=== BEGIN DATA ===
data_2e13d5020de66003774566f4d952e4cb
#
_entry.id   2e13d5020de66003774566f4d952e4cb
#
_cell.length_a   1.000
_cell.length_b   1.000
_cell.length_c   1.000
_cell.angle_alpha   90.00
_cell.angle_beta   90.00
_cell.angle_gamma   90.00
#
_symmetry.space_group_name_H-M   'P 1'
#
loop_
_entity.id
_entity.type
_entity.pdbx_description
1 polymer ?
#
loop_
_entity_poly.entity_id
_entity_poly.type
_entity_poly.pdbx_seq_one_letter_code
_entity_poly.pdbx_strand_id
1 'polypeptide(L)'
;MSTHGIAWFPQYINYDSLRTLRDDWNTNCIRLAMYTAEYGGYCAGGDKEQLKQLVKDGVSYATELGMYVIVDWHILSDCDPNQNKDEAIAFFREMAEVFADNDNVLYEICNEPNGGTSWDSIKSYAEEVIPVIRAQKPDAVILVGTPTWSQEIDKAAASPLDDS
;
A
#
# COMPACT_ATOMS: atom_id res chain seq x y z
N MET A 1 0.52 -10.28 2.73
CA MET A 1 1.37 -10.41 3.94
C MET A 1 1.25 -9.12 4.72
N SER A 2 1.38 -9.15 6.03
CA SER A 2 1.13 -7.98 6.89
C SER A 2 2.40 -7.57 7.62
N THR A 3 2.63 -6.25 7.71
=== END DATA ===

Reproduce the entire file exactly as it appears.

data_2e13d5020de66003774566f4d952e4cb
#
_entry.id   2e13d5020de66003774566f4d952e4cb
#
_cell.length_a   1.000
_cell.length_b   1.000
_cell.length_c   1.000
_cell.angle_alpha   90.00
_cell.angle_beta   90.00
_cell.angle_gamma   90.00
#
_symmetry.space_group_name_H-M   'P 1'
#
loop_
_entity.id
_entity.type
_entity.pdbx_description
1 polymer ?
#
loop_
_entity_poly.entity_id
_entity_poly.type
_entity_poly.pdbx_seq_one_letter_code
_entity_poly.pdbx_strand_id
1 'polypeptide(L)'
;MSTHGIAWFPQYINYDSLRTLRDDWNTNCIRLAMYTAEYGGYCAGGDKEQLKQLVKDGVSYATELGMYVIVDWHILSDCDPNQNKDEAIAFFREMAEVFADNDNVLYEICNEPNGGTSWDSIKSYAEEVIPVIRAQKPDAVILVGTPTWSQEIDKAAASPLDDS
;
A
#
# COMPACT_ATOMS: atom_id res chain seq x y z
N MET A 1 0.52 -10.28 2.73
CA MET A 1 1.37 -10.41 3.94
C MET A 1 1.25 -9.12 4.72
N SER A 2 1.38 -9.15 6.03
CA SER A 2 1.13 -7.98 6.89
C SER A 2 2.40 -7.57 7.62
N THR A 3 2.63 -6.25 7.71